Health Services,

Playful approach to kid’s food bears fruit

We probably all went through a stage where we refused to eat some of the food our parents put in front of us.

For some children however, it’s more than just ‘I don’t like broccoli!’ It’s serious food refusal that impacts their health and emotional development and can cause disruption in the family as parents become frustrated with the child’s choices.

“We work with kids to encourage them to explore foods. We actually want them to play with their food, which used to be something we’d tell kids not to do. By exploring their food, kids can come to see it differently, gain some confidence in it and then branch out to learn about other foods,” Manager of Speech Pathology at Latrobe Regional Health, Fiona Derham said

That exploration can involve presenting familiar food in a different way, allowing the child to consume their favourite food but with a sauce, a gravy, crumbed, in batter and then adding less favoured food, in smaller portions on the side.

“Eating is a journey for a child that involves all of their senses. First, they see it, then they might touch it, smell it. They can squash it, maybe it makes a noise and finally they taste it,” Fiona said.

You might think that eating is a pretty basic and intuitive process. However, Fiona says there are more than 25 steps to eating, that go from being in the same space as the food to actually swallowing.

Not surprising then that with all that processing going on, Fiona and her colleagues suggest reducing external stimulus and allowing the child to focus on eating and a positive mealtime experience.

“Getting the TVs and other screens out of the picture is a big benefit to allowing the child to focus on the meal. Sitting at a table is another feature which for many people has become lost in modern life. The long-term goal is for kids to feel good about food and eat a variety of foods based on their hunger and fullness cues. Get rid of the distractions, make the meal time fun and allow the child to explore the food as they work to get their tummies full.”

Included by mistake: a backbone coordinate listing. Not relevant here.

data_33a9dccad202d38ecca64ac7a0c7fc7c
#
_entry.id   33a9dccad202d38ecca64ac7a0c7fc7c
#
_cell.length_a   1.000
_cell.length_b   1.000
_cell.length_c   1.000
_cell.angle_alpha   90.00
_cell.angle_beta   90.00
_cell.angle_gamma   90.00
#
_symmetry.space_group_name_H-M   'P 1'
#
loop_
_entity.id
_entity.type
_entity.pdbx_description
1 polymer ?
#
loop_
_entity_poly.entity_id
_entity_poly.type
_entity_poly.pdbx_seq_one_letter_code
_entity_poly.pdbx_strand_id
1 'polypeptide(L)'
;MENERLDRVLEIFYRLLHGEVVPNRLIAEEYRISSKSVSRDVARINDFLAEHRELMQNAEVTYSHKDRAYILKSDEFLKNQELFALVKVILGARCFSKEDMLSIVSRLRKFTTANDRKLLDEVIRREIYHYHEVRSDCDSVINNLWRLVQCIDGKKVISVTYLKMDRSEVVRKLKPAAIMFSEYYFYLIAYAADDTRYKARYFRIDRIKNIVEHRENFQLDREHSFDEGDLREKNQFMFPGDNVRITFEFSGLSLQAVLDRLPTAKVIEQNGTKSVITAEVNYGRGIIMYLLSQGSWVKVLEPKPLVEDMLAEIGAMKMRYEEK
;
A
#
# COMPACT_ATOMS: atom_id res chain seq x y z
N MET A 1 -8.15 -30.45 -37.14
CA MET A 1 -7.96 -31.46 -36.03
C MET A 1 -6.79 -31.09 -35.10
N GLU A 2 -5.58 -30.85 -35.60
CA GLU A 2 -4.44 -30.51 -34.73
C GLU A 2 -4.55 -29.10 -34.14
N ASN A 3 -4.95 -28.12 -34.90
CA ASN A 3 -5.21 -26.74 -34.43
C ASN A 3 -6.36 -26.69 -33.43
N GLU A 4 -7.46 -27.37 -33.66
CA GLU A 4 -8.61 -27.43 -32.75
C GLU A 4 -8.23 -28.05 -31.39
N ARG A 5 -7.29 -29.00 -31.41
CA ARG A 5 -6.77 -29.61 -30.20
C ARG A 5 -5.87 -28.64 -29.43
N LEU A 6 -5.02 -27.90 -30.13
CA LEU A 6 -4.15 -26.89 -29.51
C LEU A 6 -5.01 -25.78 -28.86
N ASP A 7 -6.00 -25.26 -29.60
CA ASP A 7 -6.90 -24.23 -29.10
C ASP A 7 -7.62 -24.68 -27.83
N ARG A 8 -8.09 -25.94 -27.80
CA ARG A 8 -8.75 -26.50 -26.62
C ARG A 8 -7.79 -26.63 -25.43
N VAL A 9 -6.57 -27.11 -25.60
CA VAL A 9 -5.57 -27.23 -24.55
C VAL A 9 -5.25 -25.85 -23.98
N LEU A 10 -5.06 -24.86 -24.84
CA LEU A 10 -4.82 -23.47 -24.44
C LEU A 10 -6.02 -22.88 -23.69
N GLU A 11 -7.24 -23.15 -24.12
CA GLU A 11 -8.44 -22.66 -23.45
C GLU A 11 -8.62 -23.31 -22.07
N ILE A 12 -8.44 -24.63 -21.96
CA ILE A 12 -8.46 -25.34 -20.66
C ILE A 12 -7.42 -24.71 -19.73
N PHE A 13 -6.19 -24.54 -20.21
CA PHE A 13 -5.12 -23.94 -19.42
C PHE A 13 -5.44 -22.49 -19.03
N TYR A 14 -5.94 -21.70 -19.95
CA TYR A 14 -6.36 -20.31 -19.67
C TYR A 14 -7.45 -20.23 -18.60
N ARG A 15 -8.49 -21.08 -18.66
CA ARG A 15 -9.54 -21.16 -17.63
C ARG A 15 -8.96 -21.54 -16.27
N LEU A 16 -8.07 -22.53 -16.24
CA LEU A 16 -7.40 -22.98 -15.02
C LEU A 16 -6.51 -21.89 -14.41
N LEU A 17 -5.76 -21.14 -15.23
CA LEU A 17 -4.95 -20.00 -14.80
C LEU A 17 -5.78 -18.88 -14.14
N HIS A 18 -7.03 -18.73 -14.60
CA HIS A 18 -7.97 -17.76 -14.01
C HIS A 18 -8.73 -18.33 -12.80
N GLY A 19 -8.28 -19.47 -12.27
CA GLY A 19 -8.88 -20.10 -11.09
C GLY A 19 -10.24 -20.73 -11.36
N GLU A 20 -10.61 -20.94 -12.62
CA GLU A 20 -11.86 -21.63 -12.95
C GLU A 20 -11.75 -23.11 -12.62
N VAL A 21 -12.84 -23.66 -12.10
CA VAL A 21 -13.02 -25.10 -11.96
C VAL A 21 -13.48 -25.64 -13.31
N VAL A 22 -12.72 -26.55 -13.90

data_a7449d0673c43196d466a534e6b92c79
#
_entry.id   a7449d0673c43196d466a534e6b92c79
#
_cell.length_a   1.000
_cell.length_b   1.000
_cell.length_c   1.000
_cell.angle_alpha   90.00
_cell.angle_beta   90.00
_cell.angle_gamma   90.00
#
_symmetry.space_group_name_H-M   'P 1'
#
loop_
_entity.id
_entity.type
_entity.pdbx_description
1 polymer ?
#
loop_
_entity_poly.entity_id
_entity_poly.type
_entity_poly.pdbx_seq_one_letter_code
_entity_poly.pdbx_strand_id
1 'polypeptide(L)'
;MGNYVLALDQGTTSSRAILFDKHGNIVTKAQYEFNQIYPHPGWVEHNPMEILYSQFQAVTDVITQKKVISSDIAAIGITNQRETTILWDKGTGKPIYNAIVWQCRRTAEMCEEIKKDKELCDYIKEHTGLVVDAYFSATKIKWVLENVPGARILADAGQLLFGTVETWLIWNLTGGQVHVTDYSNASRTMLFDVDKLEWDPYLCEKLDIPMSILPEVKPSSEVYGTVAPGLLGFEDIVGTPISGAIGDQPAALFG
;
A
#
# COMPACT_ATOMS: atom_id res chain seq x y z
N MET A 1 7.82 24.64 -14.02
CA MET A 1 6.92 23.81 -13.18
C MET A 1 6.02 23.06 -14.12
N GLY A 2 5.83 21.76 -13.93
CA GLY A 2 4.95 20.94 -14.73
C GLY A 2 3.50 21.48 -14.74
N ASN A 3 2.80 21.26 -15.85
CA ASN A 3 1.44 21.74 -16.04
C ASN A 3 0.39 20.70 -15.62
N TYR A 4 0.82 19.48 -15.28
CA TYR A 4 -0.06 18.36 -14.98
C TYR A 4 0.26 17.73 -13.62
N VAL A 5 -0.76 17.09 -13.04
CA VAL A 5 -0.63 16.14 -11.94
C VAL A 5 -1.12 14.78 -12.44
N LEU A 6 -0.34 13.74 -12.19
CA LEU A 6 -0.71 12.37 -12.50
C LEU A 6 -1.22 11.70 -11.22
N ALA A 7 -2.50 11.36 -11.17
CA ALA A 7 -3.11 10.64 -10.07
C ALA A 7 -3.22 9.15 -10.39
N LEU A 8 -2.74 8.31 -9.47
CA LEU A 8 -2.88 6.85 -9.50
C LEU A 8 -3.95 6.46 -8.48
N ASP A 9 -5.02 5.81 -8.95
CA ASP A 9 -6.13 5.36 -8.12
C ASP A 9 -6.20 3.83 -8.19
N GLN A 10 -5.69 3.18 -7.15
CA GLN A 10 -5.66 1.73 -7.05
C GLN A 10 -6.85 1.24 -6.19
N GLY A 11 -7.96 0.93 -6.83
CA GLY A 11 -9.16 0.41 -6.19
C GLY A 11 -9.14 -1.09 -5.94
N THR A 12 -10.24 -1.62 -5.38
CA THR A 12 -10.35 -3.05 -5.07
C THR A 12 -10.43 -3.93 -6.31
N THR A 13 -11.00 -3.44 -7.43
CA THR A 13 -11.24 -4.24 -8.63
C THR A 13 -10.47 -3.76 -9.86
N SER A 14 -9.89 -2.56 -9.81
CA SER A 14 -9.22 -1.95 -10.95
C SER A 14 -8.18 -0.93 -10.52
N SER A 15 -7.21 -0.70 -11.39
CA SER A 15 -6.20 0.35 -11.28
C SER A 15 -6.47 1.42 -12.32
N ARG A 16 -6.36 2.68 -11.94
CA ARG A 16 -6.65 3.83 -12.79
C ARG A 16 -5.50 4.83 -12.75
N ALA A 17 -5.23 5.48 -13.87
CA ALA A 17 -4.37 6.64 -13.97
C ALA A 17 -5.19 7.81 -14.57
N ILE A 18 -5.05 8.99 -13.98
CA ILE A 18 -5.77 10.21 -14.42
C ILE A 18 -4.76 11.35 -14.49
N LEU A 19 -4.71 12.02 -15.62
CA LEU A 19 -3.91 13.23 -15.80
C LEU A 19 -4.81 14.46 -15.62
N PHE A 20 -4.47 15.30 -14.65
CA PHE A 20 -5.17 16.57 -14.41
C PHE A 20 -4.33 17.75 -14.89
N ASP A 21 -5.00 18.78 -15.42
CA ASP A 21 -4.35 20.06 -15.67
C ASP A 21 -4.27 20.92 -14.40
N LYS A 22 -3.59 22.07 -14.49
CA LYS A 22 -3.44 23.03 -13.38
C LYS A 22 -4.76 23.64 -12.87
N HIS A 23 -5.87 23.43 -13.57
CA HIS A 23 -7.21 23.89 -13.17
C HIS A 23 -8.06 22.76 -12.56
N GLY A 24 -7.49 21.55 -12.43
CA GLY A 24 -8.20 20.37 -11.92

A lot of the work of the Speech Pathology team is done in a group setting.

“Children learn by seeing what others are doing, they observe what other kids are up to, they see how the adults are behaving and work out what to do from those cues. So, by encouraging them to explore their food and seeing how others are doing that exploring, helps them take their confidence around food to the next level,” Fiona said.

This idea of progression and development of confidence feeds into some of the language used with kids who refuse to eat a particular food.

“Rather than demanding or insisting that the child eats something, we put it in terms of not being ready to eat that food just yet. Like an explorer, you take your time and explore things when you feel confident to do so. The same goes with a child exploring a new food. They have the same questions: is this safe, how do I feel around this food, do I feel confident to take it on today?

“When we as parents get anxious or angry because our child isn’t eating something, the child will just close down, their adrenaline will kick in, their appetite will be suppressed and they’ll absolutely refuse to eat. So, it’s a slow process,” Fiona said.

The Speech Pathology team recently held a Teddy Bear’s Picnic for a small group of children.

“It was a beautiful day, so we went outside and explored a variety of foods. The kids made a teddy bear face and a teddy bear’s car with the different foods presented and played around with what was on their plates. The kids responded really well, enjoyed the playfulness of it and, most importantly ate foods, some they were familiar with and others that were new for them,” Fiona said.

So, the take home for frustrated parents?

“Allow meal time to be fun! Encourage your kids to play with it a bit, roll it around, see what it looks like when sliced up. Can they arrange those carrots so it looks like a tree? A house? It’ll reduce your stress levels and they’ll get used to the idea that, maybe, just maybe carrots and broccoli are ok. And when they’re ready and able, they’ll actually try some of them!” Fiona said.